Brazilian Soccer Is Too Big To Fail



To understand Brazil’s economic woes, one should consider how politics has ruined the country’s most venerated sport.

It’s no secret that the economics of the Brazilian soccer world are dysfunctional. For the most part, teams are poorly run, member-controlled organizations with histories of financial mismanagement, run by overpaid managers with little accountability. For years, soccer clubs stopped paying taxes and evaded social security obligations. And the government often rescued them from financial failure — as it may be about to do again.

According to an October piece in the Folha de S. Paulo newspaper, Brazil’s soccer clubs have run up a 4.8 billion reais ($2.1 billion) tab with the federal government. Approximately 36 percent of the total debt owed by clubs is due in the short term, according to an Oct. 25 analysis by consulting firm Pluri Consultoria. Soccer teams are heavily leveraged, and their profitability (the average profitability of the top 25 teams is 0.7 percent of annual sales) is almost nonexistent. “It is possible to say, with no shadow of a doubt, that soccer clubs would not be standing” if they operated as companies, Pluri warned.

As Vilson Ribeiro de Andrade, president of the Coritiba Foot Ball Club — a debtor — said in the Folha article, the government’s bill is “virtually unrecoverable.” This is not flattering for a country that boasts five FIFA World Cup titles and is set to host the event next year.

And so, legislators are considering a controversial new proposal that would absolve the game’s worst tax cheats. The disarmingly named “Program for the Strengthening of Olympic Sports” law proposal would apparently wipe out about 90 percent of the clubs’ fiscal debts and allow teams as long as 20 years to pay off the remainder of what they owe. In exchange, soccer clubs would be obligated to help train Olympic athletes.

Letting clubs off so easily does not sit well with some. In an editorial Monday, Folha demanded that the teams should at least agree to adopt standard business-management practices and make officials accountable for mismanagement in exchange for debt forgiveness. “The debts are not responsible for causing the administrative negligence of the clubs — but the other way around,” the editorial said.

Henrique Alves, president of Brazil’s Chamber of Deputies, gave a rather weak excuse for the proposed bailout last week: “Soccer, especially, is a source of happiness, socialization and integration of the Brazilian family.” Alves’s transparent move to rescue the sector suggests that Brazil’s soccer teams have also mastered the game of politics.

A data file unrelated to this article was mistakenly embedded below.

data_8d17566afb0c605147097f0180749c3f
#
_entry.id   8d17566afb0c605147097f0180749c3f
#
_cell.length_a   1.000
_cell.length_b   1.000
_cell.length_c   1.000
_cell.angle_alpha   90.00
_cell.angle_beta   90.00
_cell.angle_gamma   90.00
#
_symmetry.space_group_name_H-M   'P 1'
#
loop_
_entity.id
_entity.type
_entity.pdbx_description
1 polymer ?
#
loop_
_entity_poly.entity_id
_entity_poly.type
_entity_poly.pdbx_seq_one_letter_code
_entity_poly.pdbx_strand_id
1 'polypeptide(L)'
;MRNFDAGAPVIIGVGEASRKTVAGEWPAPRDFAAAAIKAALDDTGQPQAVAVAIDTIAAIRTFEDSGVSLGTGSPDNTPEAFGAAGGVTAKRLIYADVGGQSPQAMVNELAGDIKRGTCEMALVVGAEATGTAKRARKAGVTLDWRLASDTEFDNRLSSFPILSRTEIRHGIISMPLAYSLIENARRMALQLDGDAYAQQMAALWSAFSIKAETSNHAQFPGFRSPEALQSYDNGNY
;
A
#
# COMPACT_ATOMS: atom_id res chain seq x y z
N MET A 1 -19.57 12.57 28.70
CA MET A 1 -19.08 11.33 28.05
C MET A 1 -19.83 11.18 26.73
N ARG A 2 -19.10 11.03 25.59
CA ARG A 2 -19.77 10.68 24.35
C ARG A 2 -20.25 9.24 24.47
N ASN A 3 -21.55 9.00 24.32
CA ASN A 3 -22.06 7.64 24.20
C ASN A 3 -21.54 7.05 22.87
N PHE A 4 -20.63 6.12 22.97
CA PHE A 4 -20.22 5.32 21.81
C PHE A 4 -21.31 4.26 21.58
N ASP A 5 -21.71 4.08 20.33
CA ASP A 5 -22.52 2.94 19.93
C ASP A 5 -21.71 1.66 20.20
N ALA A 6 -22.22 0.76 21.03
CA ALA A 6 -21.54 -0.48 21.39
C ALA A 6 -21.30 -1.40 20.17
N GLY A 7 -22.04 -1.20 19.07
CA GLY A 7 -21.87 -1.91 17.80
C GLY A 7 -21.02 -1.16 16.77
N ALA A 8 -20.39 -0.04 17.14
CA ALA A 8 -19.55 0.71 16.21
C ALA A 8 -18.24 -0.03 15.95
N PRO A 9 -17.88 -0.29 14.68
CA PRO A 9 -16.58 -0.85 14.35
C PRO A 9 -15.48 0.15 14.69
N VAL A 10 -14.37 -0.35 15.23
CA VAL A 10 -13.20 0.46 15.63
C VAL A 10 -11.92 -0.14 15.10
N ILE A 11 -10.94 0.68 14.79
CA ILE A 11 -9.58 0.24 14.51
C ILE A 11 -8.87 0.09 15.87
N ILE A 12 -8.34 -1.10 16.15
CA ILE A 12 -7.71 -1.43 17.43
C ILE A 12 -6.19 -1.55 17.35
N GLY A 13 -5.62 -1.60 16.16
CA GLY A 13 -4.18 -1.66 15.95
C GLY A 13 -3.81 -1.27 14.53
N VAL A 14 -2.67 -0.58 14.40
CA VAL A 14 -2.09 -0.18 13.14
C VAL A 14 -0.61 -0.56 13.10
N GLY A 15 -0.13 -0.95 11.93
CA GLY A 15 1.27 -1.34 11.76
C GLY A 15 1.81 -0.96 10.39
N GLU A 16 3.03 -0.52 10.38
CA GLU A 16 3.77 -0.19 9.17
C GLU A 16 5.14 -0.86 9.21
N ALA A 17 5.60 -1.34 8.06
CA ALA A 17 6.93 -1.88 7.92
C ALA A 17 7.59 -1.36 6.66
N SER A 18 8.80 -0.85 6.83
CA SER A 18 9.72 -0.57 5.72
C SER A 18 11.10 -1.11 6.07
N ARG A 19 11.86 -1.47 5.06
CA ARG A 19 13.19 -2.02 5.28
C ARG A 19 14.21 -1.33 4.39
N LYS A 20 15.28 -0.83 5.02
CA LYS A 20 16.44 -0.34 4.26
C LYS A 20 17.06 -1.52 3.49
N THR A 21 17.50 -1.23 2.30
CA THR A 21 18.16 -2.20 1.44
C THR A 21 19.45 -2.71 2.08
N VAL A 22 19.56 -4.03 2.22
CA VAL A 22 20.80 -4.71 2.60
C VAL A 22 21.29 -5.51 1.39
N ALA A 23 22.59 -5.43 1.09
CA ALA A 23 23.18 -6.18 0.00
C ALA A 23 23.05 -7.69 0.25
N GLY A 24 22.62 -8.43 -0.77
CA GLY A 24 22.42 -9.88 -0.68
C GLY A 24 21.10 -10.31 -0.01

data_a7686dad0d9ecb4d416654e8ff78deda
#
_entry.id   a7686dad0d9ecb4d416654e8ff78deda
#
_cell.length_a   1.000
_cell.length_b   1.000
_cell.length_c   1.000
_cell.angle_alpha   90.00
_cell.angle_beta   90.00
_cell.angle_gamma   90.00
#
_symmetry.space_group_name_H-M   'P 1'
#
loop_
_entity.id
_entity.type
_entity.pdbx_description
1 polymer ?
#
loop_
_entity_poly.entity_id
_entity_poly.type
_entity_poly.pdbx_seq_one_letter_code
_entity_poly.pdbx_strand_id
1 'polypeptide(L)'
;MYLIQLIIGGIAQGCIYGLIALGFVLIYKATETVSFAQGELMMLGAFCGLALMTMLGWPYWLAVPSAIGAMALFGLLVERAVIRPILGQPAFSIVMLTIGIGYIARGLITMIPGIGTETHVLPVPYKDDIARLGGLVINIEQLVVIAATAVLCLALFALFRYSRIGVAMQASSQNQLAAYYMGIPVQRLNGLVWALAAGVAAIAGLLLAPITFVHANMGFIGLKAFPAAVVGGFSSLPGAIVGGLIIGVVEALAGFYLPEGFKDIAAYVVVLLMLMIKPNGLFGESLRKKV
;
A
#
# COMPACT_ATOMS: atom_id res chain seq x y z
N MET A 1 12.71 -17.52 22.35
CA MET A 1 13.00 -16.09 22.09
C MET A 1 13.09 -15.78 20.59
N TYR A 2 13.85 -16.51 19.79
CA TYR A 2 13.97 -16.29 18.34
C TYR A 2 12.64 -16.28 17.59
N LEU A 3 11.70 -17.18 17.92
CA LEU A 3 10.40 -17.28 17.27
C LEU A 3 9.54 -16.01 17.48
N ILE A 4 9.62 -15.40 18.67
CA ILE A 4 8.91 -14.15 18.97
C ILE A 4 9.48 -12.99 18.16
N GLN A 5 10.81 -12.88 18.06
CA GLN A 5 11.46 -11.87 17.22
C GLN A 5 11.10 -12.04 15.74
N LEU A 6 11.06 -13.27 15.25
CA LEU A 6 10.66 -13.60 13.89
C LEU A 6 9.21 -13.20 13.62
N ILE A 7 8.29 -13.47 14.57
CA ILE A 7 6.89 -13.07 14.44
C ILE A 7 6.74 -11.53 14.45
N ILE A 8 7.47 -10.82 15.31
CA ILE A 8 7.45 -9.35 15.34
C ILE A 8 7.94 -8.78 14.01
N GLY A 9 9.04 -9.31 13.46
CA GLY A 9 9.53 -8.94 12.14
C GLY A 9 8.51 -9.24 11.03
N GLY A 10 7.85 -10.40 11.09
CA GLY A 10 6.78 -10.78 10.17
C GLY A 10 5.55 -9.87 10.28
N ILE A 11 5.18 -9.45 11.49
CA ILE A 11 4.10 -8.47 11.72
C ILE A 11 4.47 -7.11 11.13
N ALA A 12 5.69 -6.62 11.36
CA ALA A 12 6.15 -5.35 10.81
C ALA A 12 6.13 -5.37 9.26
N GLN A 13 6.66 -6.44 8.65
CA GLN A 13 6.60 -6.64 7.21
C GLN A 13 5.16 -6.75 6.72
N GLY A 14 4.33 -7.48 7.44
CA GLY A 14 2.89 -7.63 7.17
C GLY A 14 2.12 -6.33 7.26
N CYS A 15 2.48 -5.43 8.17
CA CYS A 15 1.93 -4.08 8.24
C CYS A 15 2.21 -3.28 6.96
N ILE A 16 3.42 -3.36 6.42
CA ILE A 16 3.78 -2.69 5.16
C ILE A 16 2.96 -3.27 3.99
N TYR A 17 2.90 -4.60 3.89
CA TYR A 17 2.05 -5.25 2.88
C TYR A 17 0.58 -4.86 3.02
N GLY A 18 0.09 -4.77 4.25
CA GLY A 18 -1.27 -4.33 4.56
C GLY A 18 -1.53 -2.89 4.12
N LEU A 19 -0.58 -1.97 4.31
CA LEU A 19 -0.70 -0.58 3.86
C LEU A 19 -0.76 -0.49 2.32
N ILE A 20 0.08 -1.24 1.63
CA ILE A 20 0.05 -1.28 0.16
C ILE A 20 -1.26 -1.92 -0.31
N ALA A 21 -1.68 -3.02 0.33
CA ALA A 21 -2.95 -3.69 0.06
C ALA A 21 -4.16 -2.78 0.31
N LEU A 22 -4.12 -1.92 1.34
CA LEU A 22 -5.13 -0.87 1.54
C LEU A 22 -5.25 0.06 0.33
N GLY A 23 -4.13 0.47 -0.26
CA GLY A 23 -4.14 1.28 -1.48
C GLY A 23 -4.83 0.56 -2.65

In a soccer-obsessed nation, politicians fear losing voters if they push teams to own up to their fiscal mistakes. Squeezing clubs financially could hurt their ability to hire talent and weaken their performance. This could prove unpopular with Brazil’s poor, for whom soccer is not just entertainment, but also a means of upward social mobility for talented players from the slums. Teams understand this political reality and have long taken advantage of it.

This partly explains why having the state lend a hand to troubled teams is a Brazilian tradition. In 2008, Brazil’s government introduced Timemania (Team Mania), a lottery game that includes 80 teams and is meant to generate enough proceeds to help pay what clubs owe the government. In addition, Brazil has led three refinancing programs for financially strapped clubs over the past 15 years. The bill under consideration by legislators is the latest version of a recurring story.

Attempts to professionalize the sport have failed. Even legendary soccer star Pele went nowhere fast with the “Pele Law” he helped usher in when he became the country’s sports minister in the 1990s. The legislation was meant to push teams to become professional sports businesses and to regulate the relationship between players and employers. But interest groups managed to water down the law over time.

These days, even the richest teams have trouble with cash flow. When Rio de Janeiro’s Flamengo — Brazil’s fourth-largest club as ranked by 2012 revenue — struggled to pay soccer star Ronaldinho last year, the player’s agent and brother, Roberto de Assis Moreira, apparently attempted to take more than 40 items without paying, including shirts and hats, from the club’s store in protest. “Flamengo aren’t paying my brother, so I’m not paying, either,” he allegedly told the store’s staff.

Brazil’s soccer teams now feel empowered to make their own rules. The Confederacao Brasileira de Futebol, or CBF, a member organization controlled by soccer teams, suggested earlier this year that in exchange for longer repayment times, it would offer to penalize member teams that default on tax debt or delay wage payments to players. CBF suggested it could go so far as to bar noncompliant teams from games. That’s about as realistic as expecting a World Cup final to run smoothly without referees present.

Romario, the World Cup player turned lawmaker, took a shot at the absurdity of that proposal: “Do you really think that the CBF has the moral courage and the ability to make Vasco, Flamengo or Corinthians fall because they did not pay debts?” His answer: “That’s a lie. This won’t happen. This is a utopia and will not exist.”

An amendment to the Pele Law that President Dilma Rousseff signed in October, intended to increase sports teams’ financial transparency and limit the tenure of executives running sports institutions, is a good call. But rewarding clubs for their notorious incompetence is not. Brazilian politicians managed to botch the country’s economic resurgence by not getting out of the way. But on the soccer field, Brazil’s role as a strong referee is not just desirable, but also necessary.

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